Stereo-Specific Glucose Consumption May Be Used to Distinguish Between Chemical and Biological Reactivity on Mars: A Preliminary Test on Earth
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Two alternative hypotheses explain the degradation of organics in the Viking Labeled Release experiment on Mars. Either martian soil contains live indigenous microorganisms or it is sterile but chemically reactive. These two possibilities could be distinguished by the use of pure preparations of glucose isomers. In the laboratory, selected eukaryotes, bacteria, and archaea consumed only D-glucose, not L-glucose, while permanganate oxidized both isomers. On Mars, selective consumption of either D- or L-glucose would constitute evidence for biological activity.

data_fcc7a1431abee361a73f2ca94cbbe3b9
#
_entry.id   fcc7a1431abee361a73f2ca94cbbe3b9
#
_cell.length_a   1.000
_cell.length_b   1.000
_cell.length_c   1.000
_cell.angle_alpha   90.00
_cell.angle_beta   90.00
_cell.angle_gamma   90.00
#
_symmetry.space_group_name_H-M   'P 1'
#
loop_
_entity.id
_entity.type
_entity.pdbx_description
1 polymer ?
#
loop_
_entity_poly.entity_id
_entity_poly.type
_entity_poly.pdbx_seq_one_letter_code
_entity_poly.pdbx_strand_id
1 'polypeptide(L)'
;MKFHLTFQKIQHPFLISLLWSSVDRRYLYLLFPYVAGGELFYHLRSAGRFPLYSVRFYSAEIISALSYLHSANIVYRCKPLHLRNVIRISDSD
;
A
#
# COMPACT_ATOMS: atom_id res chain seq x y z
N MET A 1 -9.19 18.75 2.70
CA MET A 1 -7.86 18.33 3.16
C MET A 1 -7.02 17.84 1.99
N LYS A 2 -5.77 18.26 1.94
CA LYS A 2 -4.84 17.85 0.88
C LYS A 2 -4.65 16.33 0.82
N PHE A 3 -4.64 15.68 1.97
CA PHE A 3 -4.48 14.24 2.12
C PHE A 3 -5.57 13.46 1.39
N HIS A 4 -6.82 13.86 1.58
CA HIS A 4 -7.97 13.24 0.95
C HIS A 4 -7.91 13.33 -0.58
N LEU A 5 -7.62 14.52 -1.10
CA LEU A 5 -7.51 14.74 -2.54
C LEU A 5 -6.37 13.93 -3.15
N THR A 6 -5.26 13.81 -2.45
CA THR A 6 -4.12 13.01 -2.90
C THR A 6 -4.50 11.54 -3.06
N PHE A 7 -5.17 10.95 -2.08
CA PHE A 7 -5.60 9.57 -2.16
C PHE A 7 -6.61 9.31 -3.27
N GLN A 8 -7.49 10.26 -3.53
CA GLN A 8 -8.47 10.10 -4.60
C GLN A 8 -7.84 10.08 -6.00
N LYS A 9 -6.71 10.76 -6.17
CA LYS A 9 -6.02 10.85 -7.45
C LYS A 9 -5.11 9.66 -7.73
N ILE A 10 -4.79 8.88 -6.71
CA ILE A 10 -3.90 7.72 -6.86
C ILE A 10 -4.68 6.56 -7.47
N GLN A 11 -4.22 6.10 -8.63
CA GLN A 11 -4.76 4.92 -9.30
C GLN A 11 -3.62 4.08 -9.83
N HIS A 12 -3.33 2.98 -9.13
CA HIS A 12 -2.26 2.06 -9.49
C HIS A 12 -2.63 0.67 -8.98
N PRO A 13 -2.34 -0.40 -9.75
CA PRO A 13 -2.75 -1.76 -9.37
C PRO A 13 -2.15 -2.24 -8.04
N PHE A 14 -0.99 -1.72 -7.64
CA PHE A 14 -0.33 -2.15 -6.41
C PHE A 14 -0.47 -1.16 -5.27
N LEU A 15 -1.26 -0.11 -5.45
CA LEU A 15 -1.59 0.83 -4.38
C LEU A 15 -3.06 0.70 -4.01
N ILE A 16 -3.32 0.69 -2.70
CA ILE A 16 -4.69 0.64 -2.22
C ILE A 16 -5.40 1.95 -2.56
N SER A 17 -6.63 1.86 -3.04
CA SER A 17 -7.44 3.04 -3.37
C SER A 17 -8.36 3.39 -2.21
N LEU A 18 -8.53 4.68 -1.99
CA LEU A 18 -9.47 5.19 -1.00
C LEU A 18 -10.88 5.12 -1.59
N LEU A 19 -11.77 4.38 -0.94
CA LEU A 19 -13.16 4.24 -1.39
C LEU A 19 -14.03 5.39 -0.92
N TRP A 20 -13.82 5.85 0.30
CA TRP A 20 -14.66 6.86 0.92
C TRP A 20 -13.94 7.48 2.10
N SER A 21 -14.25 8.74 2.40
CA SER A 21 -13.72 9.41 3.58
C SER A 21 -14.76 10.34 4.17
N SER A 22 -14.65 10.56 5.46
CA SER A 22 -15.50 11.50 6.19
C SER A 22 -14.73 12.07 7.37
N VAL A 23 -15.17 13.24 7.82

Exobiology; Glucose; Life on other planets; Mars (Planet) – Surface; Mars surface samples; Organic compounds
Astrophysics and Astronomy | Life Sciences | Organic Chemistry | Other Life Sciences | The Sun and the Solar System
Sun, H. J.,
Saccomanno, V. R.,
Hedlund, B. P.,
McKay, C. P.
Stereo-Specific Glucose Consumption May Be Used to Distinguish Between Chemical and Biological Reactivity on Mars: A Preliminary Test on Earth.